Why Early Years Music Activities Are So Important

Why Early Years Music Activities Are So Important

Early Years characters playing musical instruments

A significant amount of research has been carried out to better understand musical activity and the brain. It is now well understood that music supports the general development and well-being of the very young.

What does the research say?

Research indicates that regular musical activity can help children develop in four key areas. These are:

Below we delve a little deeper into each area, then provide an activity from Busy Things that supports its development.

Language and communication

Children need to develop their listening skills in order to recognise and remember basic letter sounds (phonemes) when they first learn to read and regular musical activity can help support children’s acquisition of language because they learn new words and develop an understanding of their meanings through singing songs. This is particularly true when the material includes rhyming vocabulary but applies when this isn’t a factor too.

Scientists have also proven that music is the only teaching approach that activates the entire brain, so putting the alphabet to music, for example, will help children pick it up more quickly. You can see this in practice all the time. Catchy tunes lock into the children’s memories, so that in no time at all, you’ll see they can sing along without the supporting vocals.

Personal and social development

Music is an inclusive, uplifting activity that children can access, no matter what their age or ability. It builds self-esteem and is a great tool for encouraging self-expression and creativity.

Mathematical skills

Like maths in many ways, music is built on sequences and patterns. Children will develop mathematical thinking as they play, and respond to these sequences and patterns by counting, keeping the beat, moving and playing with different rhythms.

Making sense of the world

As well as providing a new source of words, music can also help children understand new concepts. Action songs, in particular, are great for introducing positional language, such as ‘high’, ‘low’, ‘up’ and ‘down’. Think of the Grand Old Duke of York or Wind the Bobbin Up.

And there’s more…

In addition to the above, there is a good case for including music in children’s play purely for its own sake. Music helps children understand pitch, volume, rhythm, sequencing and the sounds of different instruments. It’s also intrinsically good for well-being too, as it can improve mood, act as a distraction tool, and support concentration.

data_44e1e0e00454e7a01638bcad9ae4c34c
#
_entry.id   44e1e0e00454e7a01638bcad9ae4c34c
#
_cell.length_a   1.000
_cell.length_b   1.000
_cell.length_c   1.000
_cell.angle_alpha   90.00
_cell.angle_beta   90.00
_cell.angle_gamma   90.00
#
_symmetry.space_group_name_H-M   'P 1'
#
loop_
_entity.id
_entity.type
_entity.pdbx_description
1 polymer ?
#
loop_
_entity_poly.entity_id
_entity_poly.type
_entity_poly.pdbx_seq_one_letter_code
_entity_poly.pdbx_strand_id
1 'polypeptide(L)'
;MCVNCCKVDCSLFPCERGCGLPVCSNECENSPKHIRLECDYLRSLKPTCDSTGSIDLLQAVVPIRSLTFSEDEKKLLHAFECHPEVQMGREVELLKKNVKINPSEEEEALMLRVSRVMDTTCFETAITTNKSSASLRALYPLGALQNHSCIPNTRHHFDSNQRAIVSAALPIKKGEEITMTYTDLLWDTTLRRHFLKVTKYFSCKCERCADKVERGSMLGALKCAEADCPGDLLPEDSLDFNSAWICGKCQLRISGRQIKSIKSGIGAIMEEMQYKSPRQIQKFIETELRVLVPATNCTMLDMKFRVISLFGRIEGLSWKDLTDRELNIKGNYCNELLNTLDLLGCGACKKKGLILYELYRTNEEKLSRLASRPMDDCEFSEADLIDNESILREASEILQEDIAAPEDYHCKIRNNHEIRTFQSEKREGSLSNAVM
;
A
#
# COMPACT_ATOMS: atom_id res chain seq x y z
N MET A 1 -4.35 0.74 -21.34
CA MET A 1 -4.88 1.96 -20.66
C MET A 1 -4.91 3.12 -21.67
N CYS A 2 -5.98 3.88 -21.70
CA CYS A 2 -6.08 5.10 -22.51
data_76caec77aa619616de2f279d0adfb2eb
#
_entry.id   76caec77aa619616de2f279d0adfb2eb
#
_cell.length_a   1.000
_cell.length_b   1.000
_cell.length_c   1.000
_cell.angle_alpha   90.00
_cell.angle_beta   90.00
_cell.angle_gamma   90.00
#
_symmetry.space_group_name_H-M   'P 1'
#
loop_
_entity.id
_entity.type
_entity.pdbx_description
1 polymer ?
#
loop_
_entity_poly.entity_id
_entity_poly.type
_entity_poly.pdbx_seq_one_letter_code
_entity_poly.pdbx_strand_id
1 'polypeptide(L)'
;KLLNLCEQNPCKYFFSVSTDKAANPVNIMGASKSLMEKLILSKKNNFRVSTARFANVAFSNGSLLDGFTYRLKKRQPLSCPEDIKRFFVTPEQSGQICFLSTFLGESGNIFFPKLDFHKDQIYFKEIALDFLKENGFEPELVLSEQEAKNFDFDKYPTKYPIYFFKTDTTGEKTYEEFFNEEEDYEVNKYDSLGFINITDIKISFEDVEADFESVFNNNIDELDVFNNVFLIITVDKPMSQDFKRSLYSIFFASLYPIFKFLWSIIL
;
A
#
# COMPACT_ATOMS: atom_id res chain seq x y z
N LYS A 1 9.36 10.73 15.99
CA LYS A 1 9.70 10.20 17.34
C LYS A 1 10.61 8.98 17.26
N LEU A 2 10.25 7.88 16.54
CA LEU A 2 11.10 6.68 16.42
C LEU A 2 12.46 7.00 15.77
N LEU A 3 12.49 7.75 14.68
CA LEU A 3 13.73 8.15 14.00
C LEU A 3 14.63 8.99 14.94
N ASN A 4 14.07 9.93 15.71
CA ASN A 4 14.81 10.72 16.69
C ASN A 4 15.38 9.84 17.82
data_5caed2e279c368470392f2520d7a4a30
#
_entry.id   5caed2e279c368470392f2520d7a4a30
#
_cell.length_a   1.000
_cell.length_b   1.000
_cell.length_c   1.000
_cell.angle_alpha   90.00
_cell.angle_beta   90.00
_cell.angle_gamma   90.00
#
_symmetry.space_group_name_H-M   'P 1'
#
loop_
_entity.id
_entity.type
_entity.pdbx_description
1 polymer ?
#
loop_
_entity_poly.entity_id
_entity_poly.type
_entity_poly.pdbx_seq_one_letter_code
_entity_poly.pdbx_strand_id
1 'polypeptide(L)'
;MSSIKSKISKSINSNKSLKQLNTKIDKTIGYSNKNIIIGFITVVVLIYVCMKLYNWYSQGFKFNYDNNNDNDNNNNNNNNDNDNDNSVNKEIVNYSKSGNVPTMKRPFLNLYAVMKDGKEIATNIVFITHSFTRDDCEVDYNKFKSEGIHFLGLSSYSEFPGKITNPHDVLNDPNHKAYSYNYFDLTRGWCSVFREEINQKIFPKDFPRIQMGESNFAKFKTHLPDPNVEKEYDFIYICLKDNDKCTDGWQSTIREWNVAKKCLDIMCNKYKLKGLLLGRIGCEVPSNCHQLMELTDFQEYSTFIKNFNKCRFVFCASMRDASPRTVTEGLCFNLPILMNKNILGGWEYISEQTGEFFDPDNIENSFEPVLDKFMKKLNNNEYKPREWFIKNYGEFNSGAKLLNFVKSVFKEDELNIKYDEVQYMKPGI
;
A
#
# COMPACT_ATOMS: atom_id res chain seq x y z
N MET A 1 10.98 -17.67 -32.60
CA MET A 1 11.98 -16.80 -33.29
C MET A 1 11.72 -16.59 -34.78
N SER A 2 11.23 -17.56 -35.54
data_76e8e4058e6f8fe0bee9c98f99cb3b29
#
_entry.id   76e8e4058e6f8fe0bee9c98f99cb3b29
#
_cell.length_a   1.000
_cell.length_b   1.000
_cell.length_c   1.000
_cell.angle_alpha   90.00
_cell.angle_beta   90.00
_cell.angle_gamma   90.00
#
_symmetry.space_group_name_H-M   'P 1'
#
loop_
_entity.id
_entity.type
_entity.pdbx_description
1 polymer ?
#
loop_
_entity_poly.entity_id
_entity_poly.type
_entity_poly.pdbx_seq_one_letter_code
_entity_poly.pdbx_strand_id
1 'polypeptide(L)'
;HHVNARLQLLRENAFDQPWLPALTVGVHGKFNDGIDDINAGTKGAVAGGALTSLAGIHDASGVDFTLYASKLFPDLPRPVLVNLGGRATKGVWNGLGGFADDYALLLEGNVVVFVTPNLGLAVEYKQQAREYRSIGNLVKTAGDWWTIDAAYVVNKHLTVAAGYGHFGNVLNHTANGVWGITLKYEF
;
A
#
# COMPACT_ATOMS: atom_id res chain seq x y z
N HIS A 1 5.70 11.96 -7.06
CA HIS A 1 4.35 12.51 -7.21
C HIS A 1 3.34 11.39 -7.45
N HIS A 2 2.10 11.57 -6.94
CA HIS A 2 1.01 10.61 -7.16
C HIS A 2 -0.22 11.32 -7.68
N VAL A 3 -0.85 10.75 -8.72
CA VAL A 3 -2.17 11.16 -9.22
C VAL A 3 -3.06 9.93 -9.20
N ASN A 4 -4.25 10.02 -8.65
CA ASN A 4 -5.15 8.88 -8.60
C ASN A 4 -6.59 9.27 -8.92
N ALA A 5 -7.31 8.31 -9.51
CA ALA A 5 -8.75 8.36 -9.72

How can Busy Things support music learning?

Busy Things is an online collection of interactive games, activities and learning tools for 3–11-year-olds, which includes many music activities for the under-fives and beyond. Games that specifically support music skills include:

Alphabet song

Our Alphabet song makes letter learning fun and memorable and supports language and communication development.

Children can sing along or as their alphabet knowledge grows, sing with just the musical accompaniment.

What's in the box activity

Music mixer allows children to experiment with different instruments to create different-sounding pieces.

It’s great for children’s confidence and social skills, helping them identify some basic musical preferences and get creative with sounds.

Music mixer activity from the Early Years music area

Topple the tower is all about rhythm so supports mathematical development.

Can your pupils copy Cat’s beat?
How many beats can they get the tune to reach?

Topple the tower activity from the Early Years music area

What’s in the box? takes the children’s music exploration to the next level, beyond pitch and rhythm to focus on the instruments.

It’s a listening activity, which teaches children about the different types of instruments and the sounds they produce.

What's in the box activity

The last activity we’re showcasing is Colliding cogs, which is a fantastic mindful activity.

Simply fire a cog from the cannon and listen as it collides into various objects on the screen. Pupils can touch different objects on-screen to change the sound.

Want to see more?

Young children love Busy Things and music so we’d love you to try it out in your Early Years setting or home. Simply sign up for a 10-day free trial here, if you’re a nursery and see more of our activities and games. If you’d like to join one of our free Zoom tutorials, we’d be happy to show you around. If you’re a home user, sign up here for a 7-day trial.

Any comments?

We hope you find this blog useful. Please do let us know what you think in the comments. Similarly, if you have any ideas for future blogs, we’d love to hear them.

This blog has been revised and updated in February 2024.

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